Like a lot of people in Denver, we read with interest The Guardian’s take on the city’s rapid gentrification. That piece described Mayor Michael Hancock as “cunning” in pushing forward on so many projects at once, such that community activists and residents have a hard time keeping track of everything that’s going on and making their voices heard.
Erika Reyes Martinez, who oversees communications and outreach for the North Denver Cornerstone Collaborative (that’s the umbrella organization overseeing all these projects, the “Hydra” in the Guardian piece), reached out to us because the city wanted a chance to respond. Fair enough.
There are a few points the city wants to make:
- Globeville, Elyria and Swansea haven’t seen any major public investment in infrastructure in 30 years. The city is doing things it should have done a long time ago, and it only makes sense to coordinate that infrastructure investment with other major projects like the National Western and the I-70 expansion.
- Residents have been and remain involved in the planning process for all the city’s initiatives. There were numerous community meetings in a variety of formats and locations about the I-70 expansion, about the National Western, about the neighborhood plans. There are quarterly town halls on the NDCC projects as well as many smaller meetings to get feedback on specific aspects of the plans, like the best design for a pedestrian bridge over the train tracks at 47th and York streets. The city provides translation and interpretation, as well as child care, for these meetings.
- Mayor Michael Hancock is committed to “development without displacement.” That was the major theme of his state of the city address and Martinez reiterated the mayor’s promise that residents will get to enjoy the investments in their communities for years to come.
“The intent is to ensure that all Denver residents live in a neighborhood that they are proud of and that supports them through development that is necessary and conducive to their lifestyles and cultures,” Martinez wrote in an email. “The NDCC is helping connect the dots and is finding ways to not only implement long term infrastructure, but we are also addressing immediate needs.”
A few thoughts on this:
It is entirely true that the city has held many public meetings on these projects.
NDCC has a booth at the Orthodox Food Festival and Old Globeville Days this weekend, and there’s a meeting Wednesday at the Valdez-Perry Library about bike lanes on 47th Street.
You can sign up for email updates from the NDCC, and the city also advertises meetings with flyers. (When I emailed Martinez with a follow-up question, she wrote back, “Hang tight. I’m out flyering in the community.”)
I have heard from some people that there are too many meetings. It’s exhausting. People have lives to live and can’t be at meetings multiple nights of the week, nearly every week. A few months ago, I was at a meeting to get feedback on transportation projects in the neighborhood. It was sparsely attended, and I learned later there were meetings on housing and food access at other locations that same night.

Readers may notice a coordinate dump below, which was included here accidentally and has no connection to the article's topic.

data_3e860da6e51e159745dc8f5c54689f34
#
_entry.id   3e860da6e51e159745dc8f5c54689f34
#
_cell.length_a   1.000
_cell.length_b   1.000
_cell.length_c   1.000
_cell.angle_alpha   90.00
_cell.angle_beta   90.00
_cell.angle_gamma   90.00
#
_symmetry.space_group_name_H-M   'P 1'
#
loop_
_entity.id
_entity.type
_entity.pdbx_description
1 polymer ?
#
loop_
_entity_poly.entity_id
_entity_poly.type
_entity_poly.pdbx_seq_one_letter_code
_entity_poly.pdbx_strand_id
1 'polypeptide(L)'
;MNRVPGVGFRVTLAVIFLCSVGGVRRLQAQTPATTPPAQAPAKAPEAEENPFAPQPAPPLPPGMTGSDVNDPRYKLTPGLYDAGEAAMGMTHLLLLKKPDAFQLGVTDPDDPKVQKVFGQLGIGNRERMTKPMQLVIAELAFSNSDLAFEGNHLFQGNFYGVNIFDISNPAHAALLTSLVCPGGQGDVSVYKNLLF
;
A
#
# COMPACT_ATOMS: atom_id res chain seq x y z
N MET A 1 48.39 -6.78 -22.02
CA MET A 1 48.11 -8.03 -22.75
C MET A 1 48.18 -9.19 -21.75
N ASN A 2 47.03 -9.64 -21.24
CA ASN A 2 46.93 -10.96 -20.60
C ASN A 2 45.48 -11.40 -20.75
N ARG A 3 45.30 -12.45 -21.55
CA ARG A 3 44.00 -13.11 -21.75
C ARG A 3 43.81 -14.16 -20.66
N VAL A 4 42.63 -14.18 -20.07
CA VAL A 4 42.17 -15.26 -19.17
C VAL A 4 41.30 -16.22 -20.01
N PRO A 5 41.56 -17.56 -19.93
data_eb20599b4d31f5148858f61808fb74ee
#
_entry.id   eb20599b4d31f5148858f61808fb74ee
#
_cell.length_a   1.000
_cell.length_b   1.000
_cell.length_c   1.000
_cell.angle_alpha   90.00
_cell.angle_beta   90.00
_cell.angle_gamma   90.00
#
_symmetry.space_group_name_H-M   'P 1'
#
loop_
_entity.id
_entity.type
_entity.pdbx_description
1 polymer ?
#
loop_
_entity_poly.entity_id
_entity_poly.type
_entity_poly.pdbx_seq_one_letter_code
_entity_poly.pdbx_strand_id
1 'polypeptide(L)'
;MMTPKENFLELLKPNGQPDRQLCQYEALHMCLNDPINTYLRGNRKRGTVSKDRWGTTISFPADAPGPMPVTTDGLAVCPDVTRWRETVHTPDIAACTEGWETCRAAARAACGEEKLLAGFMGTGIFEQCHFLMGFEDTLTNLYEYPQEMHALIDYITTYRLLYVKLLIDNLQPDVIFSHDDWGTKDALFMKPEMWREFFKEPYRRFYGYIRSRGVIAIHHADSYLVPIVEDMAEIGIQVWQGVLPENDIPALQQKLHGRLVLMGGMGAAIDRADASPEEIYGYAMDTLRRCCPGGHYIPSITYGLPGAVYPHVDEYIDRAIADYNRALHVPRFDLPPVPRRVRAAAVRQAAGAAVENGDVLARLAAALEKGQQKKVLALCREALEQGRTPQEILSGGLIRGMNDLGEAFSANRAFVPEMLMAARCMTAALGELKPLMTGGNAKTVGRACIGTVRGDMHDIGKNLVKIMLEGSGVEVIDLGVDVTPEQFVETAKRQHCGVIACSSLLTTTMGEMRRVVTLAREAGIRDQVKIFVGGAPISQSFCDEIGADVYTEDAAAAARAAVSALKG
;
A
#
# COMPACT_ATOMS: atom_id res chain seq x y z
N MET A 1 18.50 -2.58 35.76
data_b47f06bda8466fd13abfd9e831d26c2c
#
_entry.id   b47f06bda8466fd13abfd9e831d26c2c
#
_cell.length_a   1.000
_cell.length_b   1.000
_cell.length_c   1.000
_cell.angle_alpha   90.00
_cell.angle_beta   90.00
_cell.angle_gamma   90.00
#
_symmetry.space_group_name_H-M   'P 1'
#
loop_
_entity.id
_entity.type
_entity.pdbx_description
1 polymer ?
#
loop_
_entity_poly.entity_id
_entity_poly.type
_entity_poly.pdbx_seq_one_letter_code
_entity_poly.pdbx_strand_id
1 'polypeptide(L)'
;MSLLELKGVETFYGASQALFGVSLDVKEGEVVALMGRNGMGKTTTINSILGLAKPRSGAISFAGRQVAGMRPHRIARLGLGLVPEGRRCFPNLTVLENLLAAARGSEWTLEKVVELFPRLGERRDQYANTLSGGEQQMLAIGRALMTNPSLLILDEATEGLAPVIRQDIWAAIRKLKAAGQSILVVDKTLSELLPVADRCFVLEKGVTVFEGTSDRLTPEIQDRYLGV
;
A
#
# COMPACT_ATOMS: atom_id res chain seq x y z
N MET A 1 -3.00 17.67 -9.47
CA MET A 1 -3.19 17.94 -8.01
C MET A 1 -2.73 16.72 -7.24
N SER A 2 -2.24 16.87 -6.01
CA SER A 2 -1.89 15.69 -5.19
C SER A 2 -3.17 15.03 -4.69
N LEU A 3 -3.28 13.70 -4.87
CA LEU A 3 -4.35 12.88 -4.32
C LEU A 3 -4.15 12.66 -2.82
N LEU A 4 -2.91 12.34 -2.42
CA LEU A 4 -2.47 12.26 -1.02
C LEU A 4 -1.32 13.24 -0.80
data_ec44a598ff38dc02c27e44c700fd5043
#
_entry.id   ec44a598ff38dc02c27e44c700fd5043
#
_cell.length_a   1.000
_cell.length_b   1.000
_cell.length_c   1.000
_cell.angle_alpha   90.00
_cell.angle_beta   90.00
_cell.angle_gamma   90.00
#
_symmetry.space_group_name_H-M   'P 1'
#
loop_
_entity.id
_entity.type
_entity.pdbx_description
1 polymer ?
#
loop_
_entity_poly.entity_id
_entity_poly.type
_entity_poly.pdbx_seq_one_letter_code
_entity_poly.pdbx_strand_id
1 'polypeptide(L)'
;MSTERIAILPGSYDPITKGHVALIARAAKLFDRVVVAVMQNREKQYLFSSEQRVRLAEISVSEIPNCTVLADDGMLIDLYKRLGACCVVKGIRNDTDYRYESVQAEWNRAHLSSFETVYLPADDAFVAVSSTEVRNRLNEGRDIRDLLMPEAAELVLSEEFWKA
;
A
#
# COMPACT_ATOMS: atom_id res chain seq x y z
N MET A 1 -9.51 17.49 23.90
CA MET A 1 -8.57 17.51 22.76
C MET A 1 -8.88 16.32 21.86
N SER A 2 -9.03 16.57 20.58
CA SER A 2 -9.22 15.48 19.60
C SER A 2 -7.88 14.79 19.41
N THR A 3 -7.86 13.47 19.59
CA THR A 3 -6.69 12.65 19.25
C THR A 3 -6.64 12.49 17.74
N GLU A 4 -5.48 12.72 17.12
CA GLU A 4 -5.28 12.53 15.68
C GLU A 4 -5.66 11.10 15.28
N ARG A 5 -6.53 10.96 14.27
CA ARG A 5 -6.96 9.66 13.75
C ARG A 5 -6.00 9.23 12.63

That’s a real problem. It’s also one to which I haven’t heard a great solution.
It is hard to keep track of everything that’s going on.
We go through the six major initiatives in the NDCC here.
The city’s own guide is here. A group out of the University of Colorado Denver calling itself North/East Denver Change has a “non-partisan alternative to the city’s pro-growth rhetoric” here in English and Spanish.
It hasn’t escaped the notice of community activists that the city went to voters for a major funding package to redevelop the National Western, but there hasn’t been a corresponding request for hundreds of millions to fund neighborhood improvements.
I asked Hancock about that discrepancy after his state of the city address and here’s how he responded:
“Public-private partnerships are an avenue we are pursuing very diligently in the city of Denver,” he said. “We are looking at how we make these very efficient and cost-effective measures as well and keep as much as we can local. More importantly, we got to be creative and step outside the box from traditional public funding and add to the diversity of our funding strategies.”
On the traditional public funding front: The city has applied to the RTD for grants for bus stops and to the federal government for a grant for the pedestrian crossing at 47th and York. We’ll know if we qualified later this summer or early in the fall.
The mayor also said in his state of the city address that he would be asking neighborhoods about their priorities as the city prepares a 2017 general obligation bond package.
“We have growing needs in this city we love, and these bonds will help us maintain infrastructure, create local jobs and strengthen neighborhoods,” he said.
Martinez said the city is in the very early stages of preparing that package. There should be more information about what the public process will look like later this summer.
There’s also the city’s affordable housing initiative, a local hiring program for the I-70 project and a proposal for opportunity zones with incentives for businesses that locate in the neighborhoods and pay good wages.
The big question is: Will this be enough — and will it happen fast enough — to have development without displacement?